Historical context of thyroid testing
The measurement of T4 was historically prioritized as more important than TSH.
The PBI test (protein based iodine) was a well-established diagnostic test that gave an estimate of T4 levels in blood (Evered, 1973). Given the history of the PBI test’s measurement of T4 and its well-known inability to detect T3 hormone in blood, one can understand why they found it so easy to accept T4 monotherapy.
In the 1970s, doctors and scientists occasionally used the TRH-stimulation test, now rarely used, to verify that a suppressed or low basal TSH (their TSH test technology was inexact at lower levels) truly achieved euthyroidism.
They found that sometimes the low or normal basal TSH blatantly underestimated the effectiveness of thyroid therapy to achieve true euthyroidism (Evered, 1973).
Historical studies of T4 overdose
“Are many of our T4-treated patients overdosed?” continued to be a matter of debate, even as more and more doctors were persuaded to switch their patients away from the gold-standard therapy of desiccated thyroid (NDT), the porcine-derived thyroid hormone pharmaceutical. NDT provides both T3 and T4 hormones in a roughly 1 to 4.2 ratio.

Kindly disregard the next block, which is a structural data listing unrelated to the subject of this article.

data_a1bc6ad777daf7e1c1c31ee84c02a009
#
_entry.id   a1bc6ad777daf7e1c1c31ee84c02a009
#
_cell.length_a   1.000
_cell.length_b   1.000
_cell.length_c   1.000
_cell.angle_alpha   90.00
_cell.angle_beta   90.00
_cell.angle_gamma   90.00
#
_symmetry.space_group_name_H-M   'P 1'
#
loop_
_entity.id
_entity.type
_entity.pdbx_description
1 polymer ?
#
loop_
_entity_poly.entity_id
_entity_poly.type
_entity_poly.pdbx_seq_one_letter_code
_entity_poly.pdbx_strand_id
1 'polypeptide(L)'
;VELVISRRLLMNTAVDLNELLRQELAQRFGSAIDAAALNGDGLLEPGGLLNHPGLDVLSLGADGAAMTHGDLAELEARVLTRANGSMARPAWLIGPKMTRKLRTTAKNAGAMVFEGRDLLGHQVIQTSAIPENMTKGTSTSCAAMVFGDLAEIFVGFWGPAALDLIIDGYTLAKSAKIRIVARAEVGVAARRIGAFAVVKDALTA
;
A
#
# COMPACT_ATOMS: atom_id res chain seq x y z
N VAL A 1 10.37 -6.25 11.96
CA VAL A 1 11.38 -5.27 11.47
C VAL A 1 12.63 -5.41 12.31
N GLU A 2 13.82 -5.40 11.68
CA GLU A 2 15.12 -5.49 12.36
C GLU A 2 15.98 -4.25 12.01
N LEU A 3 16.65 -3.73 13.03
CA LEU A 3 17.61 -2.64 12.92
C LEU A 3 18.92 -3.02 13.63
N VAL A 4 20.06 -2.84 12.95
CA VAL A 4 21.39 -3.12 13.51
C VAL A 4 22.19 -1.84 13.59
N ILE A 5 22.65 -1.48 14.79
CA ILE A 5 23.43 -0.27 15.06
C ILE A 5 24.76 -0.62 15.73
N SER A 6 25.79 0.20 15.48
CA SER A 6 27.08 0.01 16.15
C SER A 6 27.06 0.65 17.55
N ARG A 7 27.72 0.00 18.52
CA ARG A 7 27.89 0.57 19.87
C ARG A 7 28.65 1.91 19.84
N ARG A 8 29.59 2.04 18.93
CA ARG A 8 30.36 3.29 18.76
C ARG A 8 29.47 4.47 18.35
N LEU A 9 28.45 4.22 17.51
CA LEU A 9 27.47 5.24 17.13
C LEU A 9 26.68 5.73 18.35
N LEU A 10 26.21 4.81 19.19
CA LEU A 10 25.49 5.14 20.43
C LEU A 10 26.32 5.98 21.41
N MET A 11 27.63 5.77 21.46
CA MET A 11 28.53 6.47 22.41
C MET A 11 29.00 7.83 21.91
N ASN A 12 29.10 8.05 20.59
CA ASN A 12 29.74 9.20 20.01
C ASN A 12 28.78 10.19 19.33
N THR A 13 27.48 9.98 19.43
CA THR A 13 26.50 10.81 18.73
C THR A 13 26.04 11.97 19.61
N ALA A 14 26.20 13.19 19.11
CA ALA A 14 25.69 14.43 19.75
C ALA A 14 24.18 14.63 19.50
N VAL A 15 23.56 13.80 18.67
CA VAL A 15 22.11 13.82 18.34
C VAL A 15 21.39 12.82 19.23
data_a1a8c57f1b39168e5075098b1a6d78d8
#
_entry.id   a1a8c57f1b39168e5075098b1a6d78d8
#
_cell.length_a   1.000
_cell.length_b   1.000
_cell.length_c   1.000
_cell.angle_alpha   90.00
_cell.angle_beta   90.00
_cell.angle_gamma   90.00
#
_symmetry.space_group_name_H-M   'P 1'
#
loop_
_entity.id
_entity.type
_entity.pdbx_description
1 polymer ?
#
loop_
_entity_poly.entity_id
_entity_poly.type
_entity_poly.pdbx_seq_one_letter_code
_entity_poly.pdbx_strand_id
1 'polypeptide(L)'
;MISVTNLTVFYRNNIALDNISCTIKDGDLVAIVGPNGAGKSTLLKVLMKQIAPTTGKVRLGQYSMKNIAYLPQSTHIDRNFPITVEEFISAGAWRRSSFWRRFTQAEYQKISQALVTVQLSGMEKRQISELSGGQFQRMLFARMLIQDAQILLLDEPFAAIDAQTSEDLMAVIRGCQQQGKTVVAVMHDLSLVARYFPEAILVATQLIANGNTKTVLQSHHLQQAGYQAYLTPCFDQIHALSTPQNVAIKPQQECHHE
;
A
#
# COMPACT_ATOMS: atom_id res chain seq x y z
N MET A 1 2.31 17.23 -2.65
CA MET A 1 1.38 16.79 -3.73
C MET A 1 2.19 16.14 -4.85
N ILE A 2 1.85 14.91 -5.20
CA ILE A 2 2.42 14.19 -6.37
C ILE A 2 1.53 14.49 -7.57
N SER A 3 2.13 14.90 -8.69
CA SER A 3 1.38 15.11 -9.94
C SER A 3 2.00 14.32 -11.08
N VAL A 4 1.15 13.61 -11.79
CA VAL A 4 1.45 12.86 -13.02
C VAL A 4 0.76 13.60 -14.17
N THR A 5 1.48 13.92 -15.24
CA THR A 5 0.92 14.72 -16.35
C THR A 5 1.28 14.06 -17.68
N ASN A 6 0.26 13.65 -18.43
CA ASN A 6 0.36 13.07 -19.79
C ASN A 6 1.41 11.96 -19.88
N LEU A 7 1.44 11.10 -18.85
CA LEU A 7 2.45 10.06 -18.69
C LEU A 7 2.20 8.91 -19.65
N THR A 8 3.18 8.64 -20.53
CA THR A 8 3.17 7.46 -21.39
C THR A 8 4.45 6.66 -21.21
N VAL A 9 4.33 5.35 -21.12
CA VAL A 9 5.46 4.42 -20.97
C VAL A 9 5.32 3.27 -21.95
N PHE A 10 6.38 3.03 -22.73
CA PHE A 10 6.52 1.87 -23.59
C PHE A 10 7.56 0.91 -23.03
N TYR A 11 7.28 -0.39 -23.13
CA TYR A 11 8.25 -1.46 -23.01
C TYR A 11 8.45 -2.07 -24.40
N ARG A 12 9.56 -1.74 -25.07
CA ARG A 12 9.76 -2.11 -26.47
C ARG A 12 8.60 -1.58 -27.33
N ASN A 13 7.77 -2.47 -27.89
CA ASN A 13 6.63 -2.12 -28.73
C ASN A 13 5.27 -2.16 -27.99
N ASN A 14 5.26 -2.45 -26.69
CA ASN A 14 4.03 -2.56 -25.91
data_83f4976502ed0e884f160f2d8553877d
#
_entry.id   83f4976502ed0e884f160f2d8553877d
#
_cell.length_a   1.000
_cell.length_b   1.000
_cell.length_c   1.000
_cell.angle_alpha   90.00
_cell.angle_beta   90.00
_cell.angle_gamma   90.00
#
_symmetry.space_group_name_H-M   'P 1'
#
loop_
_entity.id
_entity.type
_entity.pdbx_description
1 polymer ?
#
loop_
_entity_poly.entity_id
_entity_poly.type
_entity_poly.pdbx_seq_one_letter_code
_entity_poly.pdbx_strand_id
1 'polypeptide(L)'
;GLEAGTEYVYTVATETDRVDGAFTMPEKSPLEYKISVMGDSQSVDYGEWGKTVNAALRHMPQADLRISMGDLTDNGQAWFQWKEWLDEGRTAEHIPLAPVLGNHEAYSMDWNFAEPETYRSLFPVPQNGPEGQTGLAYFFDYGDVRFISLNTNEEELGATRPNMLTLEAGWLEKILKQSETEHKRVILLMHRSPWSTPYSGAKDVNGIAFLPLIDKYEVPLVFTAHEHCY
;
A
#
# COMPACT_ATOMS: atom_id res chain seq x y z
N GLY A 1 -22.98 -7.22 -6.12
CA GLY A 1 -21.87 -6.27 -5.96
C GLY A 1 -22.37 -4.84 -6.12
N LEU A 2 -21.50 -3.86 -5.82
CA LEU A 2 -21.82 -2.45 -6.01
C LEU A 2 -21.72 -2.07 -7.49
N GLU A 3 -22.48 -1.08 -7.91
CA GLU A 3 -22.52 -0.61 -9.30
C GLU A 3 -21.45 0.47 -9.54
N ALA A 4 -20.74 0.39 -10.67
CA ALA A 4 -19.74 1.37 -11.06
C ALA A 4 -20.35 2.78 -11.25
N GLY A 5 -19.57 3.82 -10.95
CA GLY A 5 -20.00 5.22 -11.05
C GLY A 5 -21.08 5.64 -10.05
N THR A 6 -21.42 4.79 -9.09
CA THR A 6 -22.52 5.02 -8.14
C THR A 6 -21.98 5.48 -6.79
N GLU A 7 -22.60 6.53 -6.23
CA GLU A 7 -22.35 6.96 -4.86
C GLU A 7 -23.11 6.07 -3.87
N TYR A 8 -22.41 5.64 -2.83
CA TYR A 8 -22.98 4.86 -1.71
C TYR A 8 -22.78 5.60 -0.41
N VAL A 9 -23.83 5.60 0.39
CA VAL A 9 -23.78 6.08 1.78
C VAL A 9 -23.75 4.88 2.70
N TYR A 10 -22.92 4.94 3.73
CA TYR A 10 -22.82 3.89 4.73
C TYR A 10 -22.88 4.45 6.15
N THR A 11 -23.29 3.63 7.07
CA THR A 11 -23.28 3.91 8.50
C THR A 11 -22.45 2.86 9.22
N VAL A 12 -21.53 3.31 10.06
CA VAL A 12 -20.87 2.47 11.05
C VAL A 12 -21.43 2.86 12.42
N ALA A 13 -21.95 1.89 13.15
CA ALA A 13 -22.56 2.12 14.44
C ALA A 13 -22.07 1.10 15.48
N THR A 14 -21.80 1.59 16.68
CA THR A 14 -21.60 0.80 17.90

Braverman, Ingbar and Sterling’s seminal 1970 study examined the issue of biochemical appearance of overdose without true clinical overdose. They focused on 13 people aged 20-50 years old, two of whom were men, two of whom had thyroid tissue. They were prescribed up to 600 mcg per day of Synthroid (average dose, 409 mcg). This kind of dose would not be permitted today unless a person had a severe malabsorption problem! Yet they did not have overt thyrotoxic symptoms.